First, open up GarminDevicePlugin.js and head to the initialize function, which is around line 51.

  initialize: function(pluginElement) {        
      this.plugin = pluginElement;
      this.unlocked = false;
      this.deviceName = "";
      //console.debug("DevicePlugin constructor supportsFitnessWrite="+this.supportsFitnessWrite)

Notice how I added the field deviceName to the class object. We will use this to assign the first detected device’s name to the plugin, so that it can use a regex later. In order to assign this value when the device itself is detected, we have to modify GarminDeviceControl.js at line 240:

   _finishFindDevices: function() {
        if(this.garminPlugin.finishFindDevices()) {
            this.devices = Garmin.PluginUtils.parseDeviceXml(this.garminPlugin, this.getDetailedDeviceData);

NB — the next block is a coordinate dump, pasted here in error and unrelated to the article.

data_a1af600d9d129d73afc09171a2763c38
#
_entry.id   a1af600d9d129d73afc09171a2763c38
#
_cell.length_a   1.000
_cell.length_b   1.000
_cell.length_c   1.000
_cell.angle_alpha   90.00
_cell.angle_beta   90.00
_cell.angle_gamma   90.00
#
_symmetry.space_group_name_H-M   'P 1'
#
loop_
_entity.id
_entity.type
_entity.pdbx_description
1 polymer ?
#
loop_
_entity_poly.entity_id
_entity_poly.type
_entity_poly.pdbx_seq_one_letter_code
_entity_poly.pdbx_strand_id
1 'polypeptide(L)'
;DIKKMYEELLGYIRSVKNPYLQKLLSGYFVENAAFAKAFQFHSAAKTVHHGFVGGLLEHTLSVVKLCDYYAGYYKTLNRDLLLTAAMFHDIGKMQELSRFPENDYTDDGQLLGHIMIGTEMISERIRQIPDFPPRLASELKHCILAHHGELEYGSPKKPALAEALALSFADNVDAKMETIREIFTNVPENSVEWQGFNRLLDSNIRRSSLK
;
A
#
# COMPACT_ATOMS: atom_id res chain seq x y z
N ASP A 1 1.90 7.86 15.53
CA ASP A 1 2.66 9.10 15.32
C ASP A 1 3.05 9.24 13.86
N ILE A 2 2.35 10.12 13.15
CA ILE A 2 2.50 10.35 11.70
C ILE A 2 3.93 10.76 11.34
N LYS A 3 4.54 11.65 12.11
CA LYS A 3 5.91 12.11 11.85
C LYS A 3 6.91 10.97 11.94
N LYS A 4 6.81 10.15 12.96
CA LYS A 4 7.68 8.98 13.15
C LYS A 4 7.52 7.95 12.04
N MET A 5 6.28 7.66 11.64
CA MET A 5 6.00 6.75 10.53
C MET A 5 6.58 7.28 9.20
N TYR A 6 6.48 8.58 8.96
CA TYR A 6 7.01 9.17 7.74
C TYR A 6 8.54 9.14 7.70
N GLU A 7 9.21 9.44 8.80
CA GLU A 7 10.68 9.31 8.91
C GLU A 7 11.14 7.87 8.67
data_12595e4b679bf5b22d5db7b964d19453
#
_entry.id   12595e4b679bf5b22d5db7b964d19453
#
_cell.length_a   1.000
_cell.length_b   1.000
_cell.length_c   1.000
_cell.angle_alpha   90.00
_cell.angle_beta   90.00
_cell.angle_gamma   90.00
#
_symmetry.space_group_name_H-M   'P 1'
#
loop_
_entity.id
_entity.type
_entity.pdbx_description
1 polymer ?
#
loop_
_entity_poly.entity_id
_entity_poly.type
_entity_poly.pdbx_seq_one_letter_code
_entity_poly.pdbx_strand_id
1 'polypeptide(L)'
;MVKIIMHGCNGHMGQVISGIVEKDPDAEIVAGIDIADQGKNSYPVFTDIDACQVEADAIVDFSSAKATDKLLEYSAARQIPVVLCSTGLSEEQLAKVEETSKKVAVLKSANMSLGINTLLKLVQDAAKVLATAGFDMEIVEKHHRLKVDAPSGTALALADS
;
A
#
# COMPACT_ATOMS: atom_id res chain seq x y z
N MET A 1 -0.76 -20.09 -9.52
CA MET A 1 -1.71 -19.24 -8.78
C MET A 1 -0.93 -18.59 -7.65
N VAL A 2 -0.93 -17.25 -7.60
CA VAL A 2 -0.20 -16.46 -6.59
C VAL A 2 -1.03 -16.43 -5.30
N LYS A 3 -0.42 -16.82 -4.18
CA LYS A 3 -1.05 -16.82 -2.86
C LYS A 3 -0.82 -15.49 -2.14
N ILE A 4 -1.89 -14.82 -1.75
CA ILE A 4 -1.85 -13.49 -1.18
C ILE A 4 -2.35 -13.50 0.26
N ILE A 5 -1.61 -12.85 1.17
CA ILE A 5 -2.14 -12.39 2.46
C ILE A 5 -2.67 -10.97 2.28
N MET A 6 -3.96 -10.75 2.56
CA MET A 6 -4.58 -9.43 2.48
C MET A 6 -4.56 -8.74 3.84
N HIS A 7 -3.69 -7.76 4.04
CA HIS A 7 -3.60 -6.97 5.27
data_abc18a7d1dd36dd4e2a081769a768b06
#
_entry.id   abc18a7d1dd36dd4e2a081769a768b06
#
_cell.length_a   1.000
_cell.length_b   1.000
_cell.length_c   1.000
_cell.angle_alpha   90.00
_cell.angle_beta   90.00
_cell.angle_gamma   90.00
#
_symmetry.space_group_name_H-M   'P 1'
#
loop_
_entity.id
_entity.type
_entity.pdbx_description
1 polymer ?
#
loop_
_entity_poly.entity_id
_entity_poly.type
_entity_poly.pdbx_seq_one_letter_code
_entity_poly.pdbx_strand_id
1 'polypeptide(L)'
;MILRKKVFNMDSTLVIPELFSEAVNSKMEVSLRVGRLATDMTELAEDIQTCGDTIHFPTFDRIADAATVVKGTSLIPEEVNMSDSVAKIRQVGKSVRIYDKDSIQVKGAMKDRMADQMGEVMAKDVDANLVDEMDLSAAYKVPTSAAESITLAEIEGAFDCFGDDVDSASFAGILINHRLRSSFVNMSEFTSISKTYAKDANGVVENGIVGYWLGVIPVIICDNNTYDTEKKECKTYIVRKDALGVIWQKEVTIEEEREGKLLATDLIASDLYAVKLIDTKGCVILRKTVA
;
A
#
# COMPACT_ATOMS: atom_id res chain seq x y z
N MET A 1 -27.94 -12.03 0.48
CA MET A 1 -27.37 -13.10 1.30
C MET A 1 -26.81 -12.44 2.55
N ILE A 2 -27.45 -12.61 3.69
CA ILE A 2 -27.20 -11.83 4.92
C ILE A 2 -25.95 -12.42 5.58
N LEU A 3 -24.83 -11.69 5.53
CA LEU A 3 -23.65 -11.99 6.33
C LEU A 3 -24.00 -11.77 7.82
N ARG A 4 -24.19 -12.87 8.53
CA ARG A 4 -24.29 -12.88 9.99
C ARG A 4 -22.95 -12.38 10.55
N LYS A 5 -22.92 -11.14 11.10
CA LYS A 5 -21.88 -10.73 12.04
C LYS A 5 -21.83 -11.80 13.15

this.numDevices = this.devices.length;
            this.deviceNumber = 0;
            if(this.devices.length > 0) this.garminPlugin.deviceName = this.devices[0].getDisplayName();
            this._broadcaster.dispatch("onFinishFindDevices", {controller: this});
       } else {
          setTimeout(function() { this._finishFindDevices() }.bind(this), 500);

We only assign the device name if there actually is a device detected. Also it is important that we do this before the onFinishFindDevices event is dispatched.

Final piece of the puzzle is actually using this information. To do this, we head back to GarminDevicePlugin.js and head to line 161 and the function “getSupportsFitnessDirectoryRead”. There are a few functions we want to add this check to, including “getSupportsFitDirectoryRead”. I simply added another function to do the actual checking which returns true or false, then call that function wherever I need to.

  isFitEnabledEdge: function() {
      if(this.deviceName.match(/edge (5|8)00/i)) return true;
      return false;